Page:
That bend (2011) Observatorium

photo Otto Snoek
About the artwork

In October 2011, the newly designed Kleinpolderplein was opened. In the pond under the flyovers of the square is a work of art called Observatorium That bend. It consists of two walkways, both of which reach in a graceful curve from nowhere to nowhere. Two bridges that no one can reach and over which no one can walk. Yet the bridges clearly connect old and new, east and west, below and above. The work is an indication of what can happen to Kleinpolderplein in the future, because it is expected to be used as a roundabout until about 2025. Observatorium, consisting of the artists Ruud Reutelingsperger, Geert van de Camp and André Dekker, hopes that the square will not be demolished, but that a park will be created with a view of the city from the flyovers, which will then be changed into hiking trails. The name of the artwork is taken from a poem by Martin Bril, who was once so impressed by this entrance to Rotterdam that he tried to capture that feeling in the following lines of poetry:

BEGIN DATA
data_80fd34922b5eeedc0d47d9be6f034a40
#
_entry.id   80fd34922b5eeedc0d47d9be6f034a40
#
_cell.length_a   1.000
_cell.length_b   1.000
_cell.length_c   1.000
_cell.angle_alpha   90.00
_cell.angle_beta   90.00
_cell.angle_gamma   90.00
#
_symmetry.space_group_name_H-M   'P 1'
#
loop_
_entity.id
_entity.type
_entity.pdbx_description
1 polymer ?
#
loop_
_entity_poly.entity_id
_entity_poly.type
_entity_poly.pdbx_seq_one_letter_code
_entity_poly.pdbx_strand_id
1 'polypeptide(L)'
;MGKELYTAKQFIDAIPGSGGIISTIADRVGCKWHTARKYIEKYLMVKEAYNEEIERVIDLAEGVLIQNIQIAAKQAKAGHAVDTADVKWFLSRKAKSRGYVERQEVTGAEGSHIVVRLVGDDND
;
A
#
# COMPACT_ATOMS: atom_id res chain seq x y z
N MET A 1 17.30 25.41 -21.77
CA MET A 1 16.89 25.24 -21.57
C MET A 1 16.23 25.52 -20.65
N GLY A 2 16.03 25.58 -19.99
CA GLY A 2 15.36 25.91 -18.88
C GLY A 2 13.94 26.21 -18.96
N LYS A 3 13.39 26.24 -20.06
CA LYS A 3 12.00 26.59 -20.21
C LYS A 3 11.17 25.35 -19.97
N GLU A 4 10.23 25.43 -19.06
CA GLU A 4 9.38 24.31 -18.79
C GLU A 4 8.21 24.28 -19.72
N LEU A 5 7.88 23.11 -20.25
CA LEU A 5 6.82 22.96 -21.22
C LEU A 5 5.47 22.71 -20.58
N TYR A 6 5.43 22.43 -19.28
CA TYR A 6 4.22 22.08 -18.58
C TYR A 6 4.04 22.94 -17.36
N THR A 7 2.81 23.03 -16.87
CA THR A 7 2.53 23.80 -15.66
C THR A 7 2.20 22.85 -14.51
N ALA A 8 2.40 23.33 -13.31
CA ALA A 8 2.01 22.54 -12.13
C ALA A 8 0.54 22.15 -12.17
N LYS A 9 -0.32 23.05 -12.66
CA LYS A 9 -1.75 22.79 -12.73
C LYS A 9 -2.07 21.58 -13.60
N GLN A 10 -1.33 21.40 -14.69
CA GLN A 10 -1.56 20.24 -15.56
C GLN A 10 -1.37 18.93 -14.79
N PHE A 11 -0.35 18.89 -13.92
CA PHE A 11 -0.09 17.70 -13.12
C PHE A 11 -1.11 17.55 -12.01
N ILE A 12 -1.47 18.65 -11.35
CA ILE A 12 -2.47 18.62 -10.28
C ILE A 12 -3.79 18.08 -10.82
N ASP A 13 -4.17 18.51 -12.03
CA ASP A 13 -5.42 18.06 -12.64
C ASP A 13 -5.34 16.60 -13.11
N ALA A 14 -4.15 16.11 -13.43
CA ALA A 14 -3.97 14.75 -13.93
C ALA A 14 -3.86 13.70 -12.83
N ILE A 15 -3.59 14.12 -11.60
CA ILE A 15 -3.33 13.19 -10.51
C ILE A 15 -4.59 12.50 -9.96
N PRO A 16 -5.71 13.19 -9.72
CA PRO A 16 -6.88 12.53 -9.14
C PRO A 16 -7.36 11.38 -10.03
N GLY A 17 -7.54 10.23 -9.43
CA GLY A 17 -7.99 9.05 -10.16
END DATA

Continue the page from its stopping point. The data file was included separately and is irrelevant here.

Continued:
That bend
Rotterdam is a bend
More specifically: this bend

From The Hague and Amsterdam
About the A20, exit center
On the Kleinpolderplein

The best turn in the world
Narrow and poor asphalt, weeds, crash barriers with rust
A German turn, sharp turn

And instead of down
He goes up, that's the best thing
Because up, then down
(only does not apply to rivers)

And then suddenly there is that bend
That bend that is Rotterdam

And in that bend lies the city or better
Said: she is suddenly there in that bend

The city
The skyline

What a woman!

The bend is short
But after the turn it gets even better

De weg

The road, a winding road, a road
Blijdorp on the right, Vroesenpark on the left

Such a road
To take hard towards the traffic light
At the start of the Stadhoudersweg
And the start of Rotterdam

From: Martin Bril, Rotterdam, the city in poems (Amsterdam, 2002)

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About the artist

Observatorium is a collaboration of artists Geert van de Camp, André Dekker, Ruud Reutelingsperger and Lieven Poutsma in Rotterdam. Since 1997 they have dedicated themselves to the connections between art, landscape and society. They make sculptures that are accepted as a common good for that genius loci and that are used.

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